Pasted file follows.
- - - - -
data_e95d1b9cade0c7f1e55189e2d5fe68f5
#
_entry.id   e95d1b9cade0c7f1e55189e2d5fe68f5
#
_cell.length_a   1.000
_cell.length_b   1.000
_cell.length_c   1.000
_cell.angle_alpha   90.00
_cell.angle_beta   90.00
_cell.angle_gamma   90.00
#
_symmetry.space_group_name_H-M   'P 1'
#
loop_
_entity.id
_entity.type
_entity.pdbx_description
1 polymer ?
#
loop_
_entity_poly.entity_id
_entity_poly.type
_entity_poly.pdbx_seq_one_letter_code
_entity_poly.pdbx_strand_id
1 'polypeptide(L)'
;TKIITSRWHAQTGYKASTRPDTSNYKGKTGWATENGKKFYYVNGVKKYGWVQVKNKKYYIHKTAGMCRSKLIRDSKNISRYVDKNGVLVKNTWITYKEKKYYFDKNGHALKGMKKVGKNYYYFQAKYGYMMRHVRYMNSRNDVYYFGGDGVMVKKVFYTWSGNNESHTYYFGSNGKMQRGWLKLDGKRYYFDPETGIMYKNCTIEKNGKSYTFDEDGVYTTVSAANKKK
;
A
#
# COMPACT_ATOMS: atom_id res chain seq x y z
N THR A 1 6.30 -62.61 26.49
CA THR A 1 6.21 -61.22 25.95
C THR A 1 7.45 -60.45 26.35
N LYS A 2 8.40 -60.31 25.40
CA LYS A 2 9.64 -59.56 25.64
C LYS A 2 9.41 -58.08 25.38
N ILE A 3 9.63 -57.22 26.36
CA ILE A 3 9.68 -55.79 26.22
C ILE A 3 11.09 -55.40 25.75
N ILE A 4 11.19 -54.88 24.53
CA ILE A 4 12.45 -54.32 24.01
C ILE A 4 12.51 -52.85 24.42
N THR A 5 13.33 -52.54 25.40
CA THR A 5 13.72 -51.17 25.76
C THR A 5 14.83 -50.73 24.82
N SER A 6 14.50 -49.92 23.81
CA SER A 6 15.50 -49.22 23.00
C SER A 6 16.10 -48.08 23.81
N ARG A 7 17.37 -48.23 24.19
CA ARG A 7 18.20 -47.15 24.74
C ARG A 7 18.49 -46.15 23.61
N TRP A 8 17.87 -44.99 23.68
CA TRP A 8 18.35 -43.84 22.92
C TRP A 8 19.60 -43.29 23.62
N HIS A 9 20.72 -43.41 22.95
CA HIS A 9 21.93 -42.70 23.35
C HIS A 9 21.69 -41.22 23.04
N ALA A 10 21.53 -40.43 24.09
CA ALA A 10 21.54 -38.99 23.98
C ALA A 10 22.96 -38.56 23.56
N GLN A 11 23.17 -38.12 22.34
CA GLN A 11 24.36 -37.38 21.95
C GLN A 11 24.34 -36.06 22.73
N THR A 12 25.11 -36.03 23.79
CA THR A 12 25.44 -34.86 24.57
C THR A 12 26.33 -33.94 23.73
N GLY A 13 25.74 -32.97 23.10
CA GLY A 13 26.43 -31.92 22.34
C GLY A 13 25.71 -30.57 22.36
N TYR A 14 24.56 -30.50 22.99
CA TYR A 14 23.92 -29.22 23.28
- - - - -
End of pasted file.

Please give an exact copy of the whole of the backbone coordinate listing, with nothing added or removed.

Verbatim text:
data_e95d1b9cade0c7f1e55189e2d5fe68f5
#
_entry.id   e95d1b9cade0c7f1e55189e2d5fe68f5
#
_cell.length_a   1.000
_cell.length_b   1.000
_cell.length_c   1.000
_cell.angle_alpha   90.00
_cell.angle_beta   90.00
_cell.angle_gamma   90.00
#
_symmetry.space_group_name_H-M   'P 1'
#
loop_
_entity.id
_entity.type
_entity.pdbx_description
1 polymer ?
#
loop_
_entity_poly.entity_id
_entity_poly.type
_entity_poly.pdbx_seq_one_letter_code
_entity_poly.pdbx_strand_id
1 'polypeptide(L)'
;TKIITSRWHAQTGYKASTRPDTSNYKGKTGWATENGKKFYYVNGVKKYGWVQVKNKKYYIHKTAGMCRSKLIRDSKNISRYVDKNGVLVKNTWITYKEKKYYFDKNGHALKGMKKVGKNYYYFQAKYGYMMRHVRYMNSRNDVYYFGGDGVMVKKVFYTWSGNNESHTYYFGSNGKMQRGWLKLDGKRYYFDPETGIMYKNCTIEKNGKSYTFDEDGVYTTVSAANKKK
;
A
#
# COMPACT_ATOMS: atom_id res chain seq x y z
N THR A 1 6.30 -62.61 26.49
CA THR A 1 6.21 -61.22 25.95
C THR A 1 7.45 -60.45 26.35
N LYS A 2 8.40 -60.31 25.40
CA LYS A 2 9.64 -59.56 25.64
C LYS A 2 9.41 -58.08 25.38
N ILE A 3 9.63 -57.22 26.36
CA ILE A 3 9.68 -55.79 26.22
C ILE A 3 11.09 -55.40 25.75
N ILE A 4 11.19 -54.88 24.53
CA ILE A 4 12.45 -54.32 24.01
C ILE A 4 12.51 -52.85 24.42
N THR A 5 13.33 -52.54 25.40
CA THR A 5 13.72 -51.17 25.76
C THR A 5 14.83 -50.73 24.82
N SER A 6 14.50 -49.92 23.81
CA SER A 6 15.50 -49.22 23.00
C SER A 6 16.10 -48.08 23.81
N ARG A 7 17.37 -48.23 24.19
CA ARG A 7 18.20 -47.15 24.74
C ARG A 7 18.49 -46.15 23.61
N TRP A 8 17.87 -44.99 23.68
CA TRP A 8 18.35 -43.84 22.92
C TRP A 8 19.60 -43.29 23.62
N HIS A 9 20.72 -43.41 22.95
CA HIS A 9 21.93 -42.70 23.35
C HIS A 9 21.69 -41.22 23.04
N ALA A 10 21.53 -40.43 24.09
CA ALA A 10 21.54 -38.99 23.98
C ALA A 10 22.96 -38.56 23.56
N GLN A 11 23.17 -38.12 22.34
CA GLN A 11 24.36 -37.38 21.95
C GLN A 11 24.34 -36.06 22.73
N THR A 12 25.11 -36.03 23.79
CA THR A 12 25.44 -34.86 24.57
C THR A 12 26.33 -33.94 23.73
N GLY A 13 25.74 -32.97 23.10
CA GLY A 13 26.43 -31.92 22.34
C GLY A 13 25.71 -30.57 22.36
N TYR A 14 24.56 -30.50 22.99
CA TYR A 14 23.92 -29.22 23.28